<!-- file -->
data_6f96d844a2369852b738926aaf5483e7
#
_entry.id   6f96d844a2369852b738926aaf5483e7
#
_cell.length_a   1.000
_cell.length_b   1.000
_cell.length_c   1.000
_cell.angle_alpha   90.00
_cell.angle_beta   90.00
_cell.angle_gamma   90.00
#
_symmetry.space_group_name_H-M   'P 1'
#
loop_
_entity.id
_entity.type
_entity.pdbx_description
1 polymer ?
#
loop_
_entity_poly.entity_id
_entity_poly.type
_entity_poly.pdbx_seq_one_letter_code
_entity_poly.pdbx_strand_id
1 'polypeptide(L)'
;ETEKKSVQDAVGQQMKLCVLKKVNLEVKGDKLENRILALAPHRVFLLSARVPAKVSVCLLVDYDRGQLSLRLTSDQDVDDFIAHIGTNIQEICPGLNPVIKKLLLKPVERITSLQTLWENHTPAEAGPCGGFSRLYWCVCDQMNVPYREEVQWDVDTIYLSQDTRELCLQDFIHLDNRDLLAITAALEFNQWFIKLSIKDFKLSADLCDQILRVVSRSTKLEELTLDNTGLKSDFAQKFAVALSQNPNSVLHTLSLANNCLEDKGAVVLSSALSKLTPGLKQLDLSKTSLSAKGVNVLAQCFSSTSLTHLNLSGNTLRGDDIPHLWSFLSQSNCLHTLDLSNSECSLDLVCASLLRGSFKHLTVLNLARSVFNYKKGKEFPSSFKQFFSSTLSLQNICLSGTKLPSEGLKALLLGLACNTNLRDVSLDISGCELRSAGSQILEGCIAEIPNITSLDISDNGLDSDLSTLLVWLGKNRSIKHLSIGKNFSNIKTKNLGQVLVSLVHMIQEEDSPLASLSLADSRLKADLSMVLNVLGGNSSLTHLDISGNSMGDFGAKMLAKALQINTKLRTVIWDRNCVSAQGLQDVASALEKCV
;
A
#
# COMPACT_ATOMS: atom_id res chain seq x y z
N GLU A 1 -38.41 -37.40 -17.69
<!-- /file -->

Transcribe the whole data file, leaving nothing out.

data_6f96d844a2369852b738926aaf5483e7
#
_entry.id   6f96d844a2369852b738926aaf5483e7
#
_cell.length_a   1.000
_cell.length_b   1.000
_cell.length_c   1.000
_cell.angle_alpha   90.00
_cell.angle_beta   90.00
_cell.angle_gamma   90.00
#
_symmetry.space_group_name_H-M   'P 1'
#
loop_
_entity.id
_entity.type
_entity.pdbx_description
1 polymer ?
#
loop_
_entity_poly.entity_id
_entity_poly.type
_entity_poly.pdbx_seq_one_letter_code
_entity_poly.pdbx_strand_id
1 'polypeptide(L)'
;ETEKKSVQDAVGQQMKLCVLKKVNLEVKGDKLENRILALAPHRVFLLSARVPAKVSVCLLVDYDRGQLSLRLTSDQDVDDFIAHIGTNIQEICPGLNPVIKKLLLKPVERITSLQTLWENHTPAEAGPCGGFSRLYWCVCDQMNVPYREEVQWDVDTIYLSQDTRELCLQDFIHLDNRDLLAITAALEFNQWFIKLSIKDFKLSADLCDQILRVVSRSTKLEELTLDNTGLKSDFAQKFAVALSQNPNSVLHTLSLANNCLEDKGAVVLSSALSKLTPGLKQLDLSKTSLSAKGVNVLAQCFSSTSLTHLNLSGNTLRGDDIPHLWSFLSQSNCLHTLDLSNSECSLDLVCASLLRGSFKHLTVLNLARSVFNYKKGKEFPSSFKQFFSSTLSLQNICLSGTKLPSEGLKALLLGLACNTNLRDVSLDISGCELRSAGSQILEGCIAEIPNITSLDISDNGLDSDLSTLLVWLGKNRSIKHLSIGKNFSNIKTKNLGQVLVSLVHMIQEEDSPLASLSLADSRLKADLSMVLNVLGGNSSLTHLDISGNSMGDFGAKMLAKALQINTKLRTVIWDRNCVSAQGLQDVASALEKCV
;
A
#
# COMPACT_ATOMS: atom_id res chain seq x y z
N GLU A 1 -38.41 -37.40 -17.69